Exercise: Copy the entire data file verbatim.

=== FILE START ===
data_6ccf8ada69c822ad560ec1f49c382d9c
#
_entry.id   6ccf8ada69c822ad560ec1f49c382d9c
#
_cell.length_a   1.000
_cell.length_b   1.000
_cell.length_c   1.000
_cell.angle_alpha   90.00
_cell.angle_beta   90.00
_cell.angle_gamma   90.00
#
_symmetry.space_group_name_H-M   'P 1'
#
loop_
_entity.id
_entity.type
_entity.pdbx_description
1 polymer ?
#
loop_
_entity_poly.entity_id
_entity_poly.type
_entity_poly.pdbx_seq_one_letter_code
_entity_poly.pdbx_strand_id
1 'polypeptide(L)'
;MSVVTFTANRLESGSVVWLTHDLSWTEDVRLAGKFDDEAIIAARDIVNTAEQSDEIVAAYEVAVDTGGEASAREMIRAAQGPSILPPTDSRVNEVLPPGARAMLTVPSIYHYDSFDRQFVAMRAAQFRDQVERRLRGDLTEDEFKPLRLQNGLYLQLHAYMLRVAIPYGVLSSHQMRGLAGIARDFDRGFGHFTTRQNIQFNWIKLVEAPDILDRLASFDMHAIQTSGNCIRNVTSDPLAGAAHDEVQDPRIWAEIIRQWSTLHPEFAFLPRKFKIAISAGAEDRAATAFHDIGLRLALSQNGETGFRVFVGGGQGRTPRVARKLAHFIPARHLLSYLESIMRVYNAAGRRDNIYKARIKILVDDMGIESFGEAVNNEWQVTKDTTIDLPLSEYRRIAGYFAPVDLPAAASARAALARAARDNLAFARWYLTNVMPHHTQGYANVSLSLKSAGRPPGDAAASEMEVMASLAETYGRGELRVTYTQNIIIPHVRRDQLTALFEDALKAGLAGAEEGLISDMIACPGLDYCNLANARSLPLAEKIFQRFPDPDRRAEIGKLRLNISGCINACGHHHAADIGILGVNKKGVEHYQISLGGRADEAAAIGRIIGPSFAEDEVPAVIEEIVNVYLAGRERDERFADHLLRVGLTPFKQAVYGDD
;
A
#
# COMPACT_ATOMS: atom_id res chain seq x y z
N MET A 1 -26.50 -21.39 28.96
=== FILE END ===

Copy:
data_6ccf8ada69c822ad560ec1f49c382d9c
#
_entry.id   6ccf8ada69c822ad560ec1f49c382d9c
#
_cell.length_a   1.000
_cell.length_b   1.000
_cell.length_c   1.000
_cell.angle_alpha   90.00
_cell.angle_beta   90.00
_cell.angle_gamma   90.00
#
_symmetry.space_group_name_H-M   'P 1'
#
loop_
_entity.id
_entity.type
_entity.pdbx_description
1 polymer ?
#
loop_
_entity_poly.entity_id
_entity_poly.type
_entity_poly.pdbx_seq_one_letter_code
_entity_poly.pdbx_strand_id
1 'polypeptide(L)'
;MSVVTFTANRLESGSVVWLTHDLSWTEDVRLAGKFDDEAIIAARDIVNTAEQSDEIVAAYEVAVDTGGEASAREMIRAAQGPSILPPTDSRVNEVLPPGARAMLTVPSIYHYDSFDRQFVAMRAAQFRDQVERRLRGDLTEDEFKPLRLQNGLYLQLHAYMLRVAIPYGVLSSHQMRGLAGIARDFDRGFGHFTTRQNIQFNWIKLVEAPDILDRLASFDMHAIQTSGNCIRNVTSDPLAGAAHDEVQDPRIWAEIIRQWSTLHPEFAFLPRKFKIAISAGAEDRAATAFHDIGLRLALSQNGETGFRVFVGGGQGRTPRVARKLAHFIPARHLLSYLESIMRVYNAAGRRDNIYKARIKILVDDMGIESFGEAVNNEWQVTKDTTIDLPLSEYRRIAGYFAPVDLPAAASARAALARAARDNLAFARWYLTNVMPHHTQGYANVSLSLKSAGRPPGDAAASEMEVMASLAETYGRGELRVTYTQNIIIPHVRRDQLTALFEDALKAGLAGAEEGLISDMIACPGLDYCNLANARSLPLAEKIFQRFPDPDRRAEIGKLRLNISGCINACGHHHAADIGILGVNKKGVEHYQISLGGRADEAAAIGRIIGPSFAEDEVPAVIEEIVNVYLAGRERDERFADHLLRVGLTPFKQAVYGDD
;
A
#
# COMPACT_ATOMS: atom_id res chain seq x y z
N MET A 1 -26.50 -21.39 28.96